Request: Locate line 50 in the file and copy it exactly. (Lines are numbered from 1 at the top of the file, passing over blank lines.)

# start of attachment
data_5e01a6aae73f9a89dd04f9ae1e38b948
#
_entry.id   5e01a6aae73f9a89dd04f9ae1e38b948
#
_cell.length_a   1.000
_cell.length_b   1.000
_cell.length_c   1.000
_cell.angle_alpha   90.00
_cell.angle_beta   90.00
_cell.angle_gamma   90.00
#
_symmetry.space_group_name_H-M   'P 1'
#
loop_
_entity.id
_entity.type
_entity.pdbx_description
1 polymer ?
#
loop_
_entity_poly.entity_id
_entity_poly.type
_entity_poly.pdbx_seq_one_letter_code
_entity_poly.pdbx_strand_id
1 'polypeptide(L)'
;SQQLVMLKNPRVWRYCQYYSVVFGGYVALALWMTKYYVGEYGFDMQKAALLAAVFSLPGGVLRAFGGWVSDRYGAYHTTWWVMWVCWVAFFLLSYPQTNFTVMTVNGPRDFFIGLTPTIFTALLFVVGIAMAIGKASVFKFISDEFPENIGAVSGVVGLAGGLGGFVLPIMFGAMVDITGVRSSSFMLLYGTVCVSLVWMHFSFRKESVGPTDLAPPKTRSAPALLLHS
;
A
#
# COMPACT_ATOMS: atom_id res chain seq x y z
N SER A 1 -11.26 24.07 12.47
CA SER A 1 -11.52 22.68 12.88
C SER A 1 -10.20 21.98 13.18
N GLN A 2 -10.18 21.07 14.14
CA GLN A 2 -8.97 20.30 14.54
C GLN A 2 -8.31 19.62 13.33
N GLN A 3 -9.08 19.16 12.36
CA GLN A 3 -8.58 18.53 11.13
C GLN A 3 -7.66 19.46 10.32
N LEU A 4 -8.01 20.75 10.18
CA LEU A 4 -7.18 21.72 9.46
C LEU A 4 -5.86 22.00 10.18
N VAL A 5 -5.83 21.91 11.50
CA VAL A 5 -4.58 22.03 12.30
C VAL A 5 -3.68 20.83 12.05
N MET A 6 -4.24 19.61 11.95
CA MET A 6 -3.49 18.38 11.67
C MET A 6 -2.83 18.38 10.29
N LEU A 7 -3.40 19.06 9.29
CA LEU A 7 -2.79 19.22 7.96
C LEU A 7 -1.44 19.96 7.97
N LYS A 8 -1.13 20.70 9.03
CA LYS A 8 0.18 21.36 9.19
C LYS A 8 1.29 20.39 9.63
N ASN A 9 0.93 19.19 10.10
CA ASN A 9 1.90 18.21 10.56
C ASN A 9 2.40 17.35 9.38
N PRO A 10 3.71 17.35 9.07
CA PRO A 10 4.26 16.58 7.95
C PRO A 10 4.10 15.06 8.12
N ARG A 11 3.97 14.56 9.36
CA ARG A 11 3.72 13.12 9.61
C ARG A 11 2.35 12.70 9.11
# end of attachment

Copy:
CA LEU A 7 -2.79 19.22 7.96